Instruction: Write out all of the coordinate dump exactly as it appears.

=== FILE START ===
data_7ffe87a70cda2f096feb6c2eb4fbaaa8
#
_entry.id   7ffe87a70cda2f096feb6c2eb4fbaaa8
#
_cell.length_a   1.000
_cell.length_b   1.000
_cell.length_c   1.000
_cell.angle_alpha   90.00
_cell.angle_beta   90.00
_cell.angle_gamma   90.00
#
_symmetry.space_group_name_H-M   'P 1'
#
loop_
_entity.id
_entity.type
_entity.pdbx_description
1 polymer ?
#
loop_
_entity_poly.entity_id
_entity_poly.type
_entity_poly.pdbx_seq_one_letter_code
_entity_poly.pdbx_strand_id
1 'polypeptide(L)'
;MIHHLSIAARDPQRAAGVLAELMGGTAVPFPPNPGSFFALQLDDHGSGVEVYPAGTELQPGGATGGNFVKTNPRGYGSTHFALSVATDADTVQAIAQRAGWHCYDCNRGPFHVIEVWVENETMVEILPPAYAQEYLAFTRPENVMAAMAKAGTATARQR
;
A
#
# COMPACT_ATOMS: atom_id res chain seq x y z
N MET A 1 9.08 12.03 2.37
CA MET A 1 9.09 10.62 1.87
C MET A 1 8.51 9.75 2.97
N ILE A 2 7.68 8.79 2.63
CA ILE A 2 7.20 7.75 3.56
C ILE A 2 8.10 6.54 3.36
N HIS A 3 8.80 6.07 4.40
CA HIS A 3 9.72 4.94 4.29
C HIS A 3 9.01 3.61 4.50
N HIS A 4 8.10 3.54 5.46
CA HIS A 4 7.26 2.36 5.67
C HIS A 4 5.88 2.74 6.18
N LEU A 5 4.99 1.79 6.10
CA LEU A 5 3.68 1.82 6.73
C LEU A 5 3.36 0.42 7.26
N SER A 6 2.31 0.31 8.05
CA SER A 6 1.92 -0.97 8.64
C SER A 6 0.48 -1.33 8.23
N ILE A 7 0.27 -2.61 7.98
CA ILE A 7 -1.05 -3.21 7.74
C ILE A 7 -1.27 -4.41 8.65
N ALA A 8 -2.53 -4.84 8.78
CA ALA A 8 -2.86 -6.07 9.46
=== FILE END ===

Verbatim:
data_7ffe87a70cda2f096feb6c2eb4fbaaa8
#
_entry.id   7ffe87a70cda2f096feb6c2eb4fbaaa8
#
_cell.length_a   1.000
_cell.length_b   1.000
_cell.length_c   1.000
_cell.angle_alpha   90.00
_cell.angle_beta   90.00
_cell.angle_gamma   90.00
#
_symmetry.space_group_name_H-M   'P 1'
#
loop_
_entity.id
_entity.type
_entity.pdbx_description
1 polymer ?
#
loop_
_entity_poly.entity_id
_entity_poly.type
_entity_poly.pdbx_seq_one_letter_code
_entity_poly.pdbx_strand_id
1 'polypeptide(L)'
;MIHHLSIAARDPQRAAGVLAELMGGTAVPFPPNPGSFFALQLDDHGSGVEVYPAGTELQPGGATGGNFVKTNPRGYGSTHFALSVATDADTVQAIAQRAGWHCYDCNRGPFHVIEVWVENETMVEILPPAYAQEYLAFTRPENVMAAMAKAGTATARQR
;
A
#
# COMPACT_ATOMS: atom_id res chain seq x y z
N MET A 1 9.08 12.03 2.37
CA MET A 1 9.09 10.62 1.87
C MET A 1 8.51 9.75 2.97
N ILE A 2 7.68 8.79 2.63
CA ILE A 2 7.20 7.75 3.56
C ILE A 2 8.10 6.54 3.36
N HIS A 3 8.80 6.07 4.40
CA HIS A 3 9.72 4.94 4.29
C HIS A 3 9.01 3.61 4.50
N HIS A 4 8.10 3.54 5.46
CA HIS A 4 7.26 2.36 5.67
C HIS A 4 5.88 2.74 6.18
N LEU A 5 4.99 1.79 6.10
CA LEU A 5 3.68 1.82 6.73
C LEU A 5 3.36 0.42 7.26
N SER A 6 2.31 0.31 8.05
CA SER A 6 1.92 -0.97 8.64
C SER A 6 0.48 -1.33 8.23
N ILE A 7 0.27 -2.61 7.98
CA ILE A 7 -1.05 -3.21 7.74
C ILE A 7 -1.27 -4.41 8.65
N ALA A 8 -2.53 -4.84 8.78
CA ALA A 8 -2.86 -6.07 9.46